“We don’t invite anyone down here if we don’t think they will get an easy limit. When we have booked hunters, we notify them about two days out to let them know they will be hunting where we have seen the birds,’’ Kanke said.

“The hunters want to see birds and they want to shoot birds, we make sure that happens,’’ he said, adding that they always accompany their hunters on the food plots they have planted and farmed to make sure the wingshooting action is hot and heavy. If it isn’t, the hunters are relocated.

Based in D’Hanis and covering three counties, Jason Schneemann with Down South Adventures said his scouting efforts start in May when he monitors food plots and really kick into high gear when the season opens.

“I’m on the road every day of the week, sometimes in the morning and sometimes in the evening. My hunters are paying me to get an edge on the birds and I have to be one step ahead of the doves monitoring their patterns,’’ he said.

Ed Micaletti of The WingSport Depot near Dallas said their operation is constantly in scouting mode. In addition, the outfitters stay with their hunting groups to pick up and relocate whenever hunting conditions are less than ideal.

“We have seven or eight different areas spread out across three counties, all within an hour drive, so we can easily move hunters if it is necessary,’’ he said.

“Last year we had to move a lot because the birds were really spread out,’’ Micaletti added, explaining that monitoring the hunting sites as often as possible helps the outfitter keep a close tab on area birds.

“We are not going to just turn people out on a piece of property if there are no birds there. If something happens and the birds aren’t moving, we give the hunters a refund or offer them another hunt on our nickel,’’ he said.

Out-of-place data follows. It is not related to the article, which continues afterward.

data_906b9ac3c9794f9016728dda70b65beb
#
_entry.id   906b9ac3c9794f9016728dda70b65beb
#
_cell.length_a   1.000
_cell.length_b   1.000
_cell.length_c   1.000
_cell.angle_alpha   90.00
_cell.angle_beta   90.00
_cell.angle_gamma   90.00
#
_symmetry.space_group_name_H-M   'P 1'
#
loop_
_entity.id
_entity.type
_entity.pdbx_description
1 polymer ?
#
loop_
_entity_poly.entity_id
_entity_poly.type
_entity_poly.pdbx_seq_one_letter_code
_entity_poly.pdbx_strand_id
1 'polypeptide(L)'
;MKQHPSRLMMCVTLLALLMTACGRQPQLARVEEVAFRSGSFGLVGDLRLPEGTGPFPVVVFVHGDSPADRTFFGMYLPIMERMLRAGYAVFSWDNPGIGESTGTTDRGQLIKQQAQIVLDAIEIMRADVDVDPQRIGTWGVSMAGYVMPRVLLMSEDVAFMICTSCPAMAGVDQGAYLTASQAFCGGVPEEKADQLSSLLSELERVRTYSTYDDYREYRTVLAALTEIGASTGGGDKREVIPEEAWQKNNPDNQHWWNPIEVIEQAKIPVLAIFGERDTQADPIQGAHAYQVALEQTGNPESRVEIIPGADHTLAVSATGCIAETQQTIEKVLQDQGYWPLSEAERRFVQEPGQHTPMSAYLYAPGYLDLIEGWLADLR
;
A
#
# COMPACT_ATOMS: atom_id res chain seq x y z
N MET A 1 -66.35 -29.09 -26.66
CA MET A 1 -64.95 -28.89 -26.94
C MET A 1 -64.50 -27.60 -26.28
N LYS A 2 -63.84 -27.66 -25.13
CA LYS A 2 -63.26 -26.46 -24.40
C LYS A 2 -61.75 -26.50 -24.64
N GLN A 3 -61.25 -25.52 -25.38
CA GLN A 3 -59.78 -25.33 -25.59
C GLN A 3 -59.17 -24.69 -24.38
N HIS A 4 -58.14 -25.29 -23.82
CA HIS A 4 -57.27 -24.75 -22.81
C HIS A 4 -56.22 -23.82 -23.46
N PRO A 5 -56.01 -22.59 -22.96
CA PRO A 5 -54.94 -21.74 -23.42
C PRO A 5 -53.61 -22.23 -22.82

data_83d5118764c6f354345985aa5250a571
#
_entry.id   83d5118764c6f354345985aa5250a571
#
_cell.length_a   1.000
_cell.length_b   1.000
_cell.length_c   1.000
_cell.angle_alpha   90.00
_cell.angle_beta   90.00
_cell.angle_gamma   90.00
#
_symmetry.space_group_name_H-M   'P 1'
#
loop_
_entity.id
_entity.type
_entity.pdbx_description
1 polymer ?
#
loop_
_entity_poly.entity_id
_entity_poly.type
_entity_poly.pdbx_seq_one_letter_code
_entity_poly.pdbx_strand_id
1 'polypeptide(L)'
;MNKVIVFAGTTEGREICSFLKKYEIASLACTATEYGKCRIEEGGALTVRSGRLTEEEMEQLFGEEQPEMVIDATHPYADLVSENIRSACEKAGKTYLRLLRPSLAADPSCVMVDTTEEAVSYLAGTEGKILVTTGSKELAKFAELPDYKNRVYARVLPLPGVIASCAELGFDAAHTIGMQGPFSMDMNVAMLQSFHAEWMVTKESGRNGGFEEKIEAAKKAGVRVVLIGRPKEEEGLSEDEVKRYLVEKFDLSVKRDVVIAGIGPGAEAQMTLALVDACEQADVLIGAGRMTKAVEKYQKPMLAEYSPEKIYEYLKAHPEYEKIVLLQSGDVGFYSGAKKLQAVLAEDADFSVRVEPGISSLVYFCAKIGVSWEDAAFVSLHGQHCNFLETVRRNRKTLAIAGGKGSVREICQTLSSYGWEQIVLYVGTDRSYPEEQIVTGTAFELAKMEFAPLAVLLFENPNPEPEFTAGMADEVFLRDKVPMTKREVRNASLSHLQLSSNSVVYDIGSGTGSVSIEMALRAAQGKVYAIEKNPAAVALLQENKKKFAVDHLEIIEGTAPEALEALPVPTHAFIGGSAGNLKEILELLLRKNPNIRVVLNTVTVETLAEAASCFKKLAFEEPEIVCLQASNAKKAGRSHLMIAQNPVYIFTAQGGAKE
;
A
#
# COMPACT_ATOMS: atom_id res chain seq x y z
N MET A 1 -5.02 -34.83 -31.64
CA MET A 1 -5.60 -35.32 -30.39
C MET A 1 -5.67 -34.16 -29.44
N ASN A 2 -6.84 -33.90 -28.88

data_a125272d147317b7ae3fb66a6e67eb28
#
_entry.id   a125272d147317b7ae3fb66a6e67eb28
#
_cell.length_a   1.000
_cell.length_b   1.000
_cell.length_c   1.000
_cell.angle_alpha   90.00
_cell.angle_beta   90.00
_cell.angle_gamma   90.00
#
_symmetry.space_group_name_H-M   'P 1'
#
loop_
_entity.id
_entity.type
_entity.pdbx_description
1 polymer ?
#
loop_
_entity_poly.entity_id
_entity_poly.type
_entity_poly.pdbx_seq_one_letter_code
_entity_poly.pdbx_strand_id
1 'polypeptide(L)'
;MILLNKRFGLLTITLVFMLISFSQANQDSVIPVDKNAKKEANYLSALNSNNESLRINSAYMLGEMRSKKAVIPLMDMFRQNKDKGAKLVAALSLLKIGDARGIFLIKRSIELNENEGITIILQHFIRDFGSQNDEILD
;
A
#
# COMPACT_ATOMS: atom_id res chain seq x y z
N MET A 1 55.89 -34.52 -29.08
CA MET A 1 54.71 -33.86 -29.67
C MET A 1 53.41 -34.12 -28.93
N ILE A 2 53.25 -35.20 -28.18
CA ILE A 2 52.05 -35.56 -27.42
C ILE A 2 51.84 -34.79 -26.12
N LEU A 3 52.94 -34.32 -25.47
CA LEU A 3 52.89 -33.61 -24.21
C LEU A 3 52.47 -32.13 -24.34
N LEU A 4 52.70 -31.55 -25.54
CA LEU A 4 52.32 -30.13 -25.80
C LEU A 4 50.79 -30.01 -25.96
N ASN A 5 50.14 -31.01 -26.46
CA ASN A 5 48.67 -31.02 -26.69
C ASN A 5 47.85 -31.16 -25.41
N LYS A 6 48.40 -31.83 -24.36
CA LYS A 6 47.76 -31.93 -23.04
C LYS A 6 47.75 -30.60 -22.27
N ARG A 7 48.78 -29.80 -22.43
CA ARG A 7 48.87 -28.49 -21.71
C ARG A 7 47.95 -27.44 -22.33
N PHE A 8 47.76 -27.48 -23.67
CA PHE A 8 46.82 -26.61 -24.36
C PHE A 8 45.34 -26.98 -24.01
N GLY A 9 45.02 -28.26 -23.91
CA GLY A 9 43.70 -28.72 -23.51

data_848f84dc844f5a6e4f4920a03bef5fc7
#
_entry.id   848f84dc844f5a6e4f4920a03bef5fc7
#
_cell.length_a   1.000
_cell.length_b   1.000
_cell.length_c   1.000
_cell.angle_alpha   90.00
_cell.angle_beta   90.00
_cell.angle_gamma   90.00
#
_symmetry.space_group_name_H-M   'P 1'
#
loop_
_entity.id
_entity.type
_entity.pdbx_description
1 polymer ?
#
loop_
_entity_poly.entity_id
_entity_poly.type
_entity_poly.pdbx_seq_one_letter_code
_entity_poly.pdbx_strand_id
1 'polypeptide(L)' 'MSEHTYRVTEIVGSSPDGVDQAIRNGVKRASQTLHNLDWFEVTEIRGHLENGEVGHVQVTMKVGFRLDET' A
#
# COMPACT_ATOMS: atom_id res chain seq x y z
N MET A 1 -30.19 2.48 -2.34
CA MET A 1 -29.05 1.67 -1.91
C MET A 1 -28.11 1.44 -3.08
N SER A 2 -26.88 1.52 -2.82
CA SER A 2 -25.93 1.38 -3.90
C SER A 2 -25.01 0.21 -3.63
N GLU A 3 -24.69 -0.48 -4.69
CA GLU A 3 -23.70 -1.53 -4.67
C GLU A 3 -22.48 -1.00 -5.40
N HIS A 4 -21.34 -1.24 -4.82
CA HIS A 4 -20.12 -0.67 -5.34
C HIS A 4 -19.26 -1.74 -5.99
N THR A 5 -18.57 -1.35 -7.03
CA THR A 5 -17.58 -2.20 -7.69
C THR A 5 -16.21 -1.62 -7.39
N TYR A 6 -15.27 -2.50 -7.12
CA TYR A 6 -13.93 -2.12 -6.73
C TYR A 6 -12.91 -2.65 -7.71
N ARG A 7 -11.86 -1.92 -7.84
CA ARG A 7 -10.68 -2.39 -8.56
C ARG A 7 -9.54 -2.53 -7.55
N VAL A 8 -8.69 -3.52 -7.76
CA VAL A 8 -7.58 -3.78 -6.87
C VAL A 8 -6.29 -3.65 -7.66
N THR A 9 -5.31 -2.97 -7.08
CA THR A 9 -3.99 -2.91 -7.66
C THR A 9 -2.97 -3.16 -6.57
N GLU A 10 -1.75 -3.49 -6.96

The importance of high quality scouting techniques is not lost on John Hart of La Media Lodge near McAllen, who said they spend at least four to five hours a day in an attempt to pinpoint the birds.

“There are a limited number of birds and a limited number of hours in the day when you can find them – a couple hours in the early morning and a couple hours before dark.

“Scouting is an ongoing process because the birds are not going to congregate in the same fields every day,’’ Hart said.

The hunting operation has been in business for about 20 years and has fields in about four or five different counties, he added.

Mark Katzfey of Katzfey Ranches based in George West said that driving the roads looking for birds at food plots and water tanks at least four or five days ahead of a hunt has been a key to his operation during the past 17 years.

“We scout our hunting areas in Live Oak and San Patricia counties regularly so we can put our hunters on plenty of birds. If it does get slow, we just rotate them to another field,” he said.

In addition to these top-notch outfitters, other operations that have met the Texas Dove Hunters Association’s high standards are available at www.texasdovehunters.com/dayleases.

By Ralph Winningham